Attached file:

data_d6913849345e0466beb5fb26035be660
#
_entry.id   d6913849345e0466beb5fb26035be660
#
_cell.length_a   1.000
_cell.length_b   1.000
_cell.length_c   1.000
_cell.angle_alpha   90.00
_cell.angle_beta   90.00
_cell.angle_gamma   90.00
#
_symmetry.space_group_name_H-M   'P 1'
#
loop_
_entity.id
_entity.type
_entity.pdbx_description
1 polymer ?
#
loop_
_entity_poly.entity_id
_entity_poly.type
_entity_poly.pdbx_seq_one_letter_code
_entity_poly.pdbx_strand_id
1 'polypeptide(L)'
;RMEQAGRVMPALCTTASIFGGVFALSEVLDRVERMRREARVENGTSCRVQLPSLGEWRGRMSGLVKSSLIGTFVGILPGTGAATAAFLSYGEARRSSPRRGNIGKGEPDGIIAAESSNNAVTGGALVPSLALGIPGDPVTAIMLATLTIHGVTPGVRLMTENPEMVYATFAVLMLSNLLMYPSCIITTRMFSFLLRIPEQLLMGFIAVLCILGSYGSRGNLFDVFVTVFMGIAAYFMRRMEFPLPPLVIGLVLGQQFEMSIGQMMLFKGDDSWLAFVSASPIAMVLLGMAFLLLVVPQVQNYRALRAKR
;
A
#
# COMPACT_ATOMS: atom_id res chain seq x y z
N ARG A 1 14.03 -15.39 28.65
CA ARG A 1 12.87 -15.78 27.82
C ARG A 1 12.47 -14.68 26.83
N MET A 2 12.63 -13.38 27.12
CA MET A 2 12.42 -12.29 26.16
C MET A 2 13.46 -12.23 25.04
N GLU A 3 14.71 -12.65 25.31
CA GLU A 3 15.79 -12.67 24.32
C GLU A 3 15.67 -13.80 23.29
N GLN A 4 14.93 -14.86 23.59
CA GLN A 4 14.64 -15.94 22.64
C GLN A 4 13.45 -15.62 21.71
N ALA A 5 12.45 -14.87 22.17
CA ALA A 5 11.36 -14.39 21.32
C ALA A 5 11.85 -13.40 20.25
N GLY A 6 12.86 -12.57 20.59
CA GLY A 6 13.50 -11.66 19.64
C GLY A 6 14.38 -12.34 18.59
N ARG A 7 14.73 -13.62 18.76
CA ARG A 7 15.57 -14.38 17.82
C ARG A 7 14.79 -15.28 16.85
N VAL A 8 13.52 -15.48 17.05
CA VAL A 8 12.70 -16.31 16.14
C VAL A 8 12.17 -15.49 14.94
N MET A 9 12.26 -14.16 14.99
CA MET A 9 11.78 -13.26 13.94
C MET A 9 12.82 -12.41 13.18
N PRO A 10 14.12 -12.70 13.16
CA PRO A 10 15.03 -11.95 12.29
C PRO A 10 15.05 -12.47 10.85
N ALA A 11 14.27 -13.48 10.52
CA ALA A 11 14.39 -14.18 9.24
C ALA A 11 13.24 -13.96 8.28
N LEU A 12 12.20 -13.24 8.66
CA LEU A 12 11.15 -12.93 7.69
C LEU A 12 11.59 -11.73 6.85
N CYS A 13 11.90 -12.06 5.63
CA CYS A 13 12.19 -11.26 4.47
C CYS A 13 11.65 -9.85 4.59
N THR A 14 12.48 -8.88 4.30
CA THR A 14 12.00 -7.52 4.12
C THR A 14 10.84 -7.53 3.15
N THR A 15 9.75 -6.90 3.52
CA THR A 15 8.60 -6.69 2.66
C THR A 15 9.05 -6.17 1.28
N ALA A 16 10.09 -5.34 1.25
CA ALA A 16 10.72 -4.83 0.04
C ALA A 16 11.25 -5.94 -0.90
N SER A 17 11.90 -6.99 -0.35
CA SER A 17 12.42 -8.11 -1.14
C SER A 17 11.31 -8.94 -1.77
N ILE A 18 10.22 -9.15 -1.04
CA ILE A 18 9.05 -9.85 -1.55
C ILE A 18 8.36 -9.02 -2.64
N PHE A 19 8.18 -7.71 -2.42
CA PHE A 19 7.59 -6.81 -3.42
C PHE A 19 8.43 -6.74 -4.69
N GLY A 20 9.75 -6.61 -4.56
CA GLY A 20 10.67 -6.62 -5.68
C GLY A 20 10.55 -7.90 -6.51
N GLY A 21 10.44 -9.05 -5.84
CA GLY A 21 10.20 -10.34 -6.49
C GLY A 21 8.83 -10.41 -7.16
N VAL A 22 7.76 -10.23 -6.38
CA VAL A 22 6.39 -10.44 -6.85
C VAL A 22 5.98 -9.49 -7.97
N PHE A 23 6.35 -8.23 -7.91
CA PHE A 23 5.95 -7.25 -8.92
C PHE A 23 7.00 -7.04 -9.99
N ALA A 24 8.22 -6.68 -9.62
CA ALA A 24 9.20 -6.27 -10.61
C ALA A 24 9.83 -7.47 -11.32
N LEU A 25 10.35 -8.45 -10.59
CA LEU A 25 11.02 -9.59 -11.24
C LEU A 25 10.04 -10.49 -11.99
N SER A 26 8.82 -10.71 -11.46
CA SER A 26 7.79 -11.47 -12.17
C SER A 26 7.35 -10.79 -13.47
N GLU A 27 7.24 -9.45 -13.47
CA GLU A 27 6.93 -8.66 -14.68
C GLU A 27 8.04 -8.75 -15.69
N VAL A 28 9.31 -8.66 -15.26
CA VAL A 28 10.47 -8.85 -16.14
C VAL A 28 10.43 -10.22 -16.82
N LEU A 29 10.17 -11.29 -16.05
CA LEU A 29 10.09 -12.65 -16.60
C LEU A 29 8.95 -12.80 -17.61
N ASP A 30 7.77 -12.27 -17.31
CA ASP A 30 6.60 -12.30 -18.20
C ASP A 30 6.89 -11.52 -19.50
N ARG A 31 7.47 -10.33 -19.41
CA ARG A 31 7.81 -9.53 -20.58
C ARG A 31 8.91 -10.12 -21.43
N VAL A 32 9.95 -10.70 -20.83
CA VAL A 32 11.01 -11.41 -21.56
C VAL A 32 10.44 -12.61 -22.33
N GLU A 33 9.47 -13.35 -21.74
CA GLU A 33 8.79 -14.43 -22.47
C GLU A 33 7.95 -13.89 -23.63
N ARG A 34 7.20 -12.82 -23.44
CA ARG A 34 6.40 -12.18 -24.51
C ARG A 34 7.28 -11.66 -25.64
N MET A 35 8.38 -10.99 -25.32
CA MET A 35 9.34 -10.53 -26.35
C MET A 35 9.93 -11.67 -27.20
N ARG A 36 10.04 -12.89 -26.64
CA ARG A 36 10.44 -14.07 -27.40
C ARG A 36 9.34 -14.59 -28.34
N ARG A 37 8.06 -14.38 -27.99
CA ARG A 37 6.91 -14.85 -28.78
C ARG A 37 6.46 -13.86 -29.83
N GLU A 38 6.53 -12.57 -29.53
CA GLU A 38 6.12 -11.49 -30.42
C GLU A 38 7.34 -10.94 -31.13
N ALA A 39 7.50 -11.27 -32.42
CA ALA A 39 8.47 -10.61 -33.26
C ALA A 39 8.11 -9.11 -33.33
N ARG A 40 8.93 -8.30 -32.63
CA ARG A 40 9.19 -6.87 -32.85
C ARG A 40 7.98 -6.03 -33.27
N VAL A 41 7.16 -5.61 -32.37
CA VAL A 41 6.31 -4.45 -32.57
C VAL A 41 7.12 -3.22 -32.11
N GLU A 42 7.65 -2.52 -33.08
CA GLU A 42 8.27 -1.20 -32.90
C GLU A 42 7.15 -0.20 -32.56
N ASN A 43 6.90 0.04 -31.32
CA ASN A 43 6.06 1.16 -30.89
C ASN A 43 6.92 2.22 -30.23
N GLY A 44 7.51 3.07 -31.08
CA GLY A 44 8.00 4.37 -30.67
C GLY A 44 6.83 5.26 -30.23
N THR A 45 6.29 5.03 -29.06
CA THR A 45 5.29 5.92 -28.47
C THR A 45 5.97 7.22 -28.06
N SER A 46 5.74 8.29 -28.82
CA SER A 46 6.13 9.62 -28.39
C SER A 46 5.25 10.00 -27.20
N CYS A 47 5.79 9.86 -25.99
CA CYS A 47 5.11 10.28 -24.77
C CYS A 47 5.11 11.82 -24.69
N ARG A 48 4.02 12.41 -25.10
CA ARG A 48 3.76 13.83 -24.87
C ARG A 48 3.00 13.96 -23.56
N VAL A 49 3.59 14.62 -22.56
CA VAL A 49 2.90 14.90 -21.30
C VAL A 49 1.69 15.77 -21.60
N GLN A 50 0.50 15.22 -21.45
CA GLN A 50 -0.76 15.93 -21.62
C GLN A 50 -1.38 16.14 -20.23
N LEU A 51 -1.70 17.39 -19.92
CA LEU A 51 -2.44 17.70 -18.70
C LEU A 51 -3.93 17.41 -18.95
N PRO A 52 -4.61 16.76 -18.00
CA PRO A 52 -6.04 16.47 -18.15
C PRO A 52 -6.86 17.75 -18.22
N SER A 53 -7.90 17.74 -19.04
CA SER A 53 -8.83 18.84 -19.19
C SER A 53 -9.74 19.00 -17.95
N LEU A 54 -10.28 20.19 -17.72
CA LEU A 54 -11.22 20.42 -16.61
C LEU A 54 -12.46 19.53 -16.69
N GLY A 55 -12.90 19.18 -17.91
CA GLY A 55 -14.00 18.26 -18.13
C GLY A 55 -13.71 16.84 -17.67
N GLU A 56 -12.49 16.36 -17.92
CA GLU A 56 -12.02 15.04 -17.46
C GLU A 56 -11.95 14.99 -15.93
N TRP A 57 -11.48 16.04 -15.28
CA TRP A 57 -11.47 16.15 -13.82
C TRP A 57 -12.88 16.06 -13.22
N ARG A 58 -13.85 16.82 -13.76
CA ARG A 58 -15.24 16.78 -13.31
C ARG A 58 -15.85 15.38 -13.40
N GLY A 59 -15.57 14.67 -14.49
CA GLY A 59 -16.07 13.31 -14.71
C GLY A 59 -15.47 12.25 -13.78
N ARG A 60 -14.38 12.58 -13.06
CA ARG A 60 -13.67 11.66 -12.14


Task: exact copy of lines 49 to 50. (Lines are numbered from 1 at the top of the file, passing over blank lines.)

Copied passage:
N ARG A 7 14.73 -13.62 18.76
CA ARG A 7 15.57 -14.38 17.82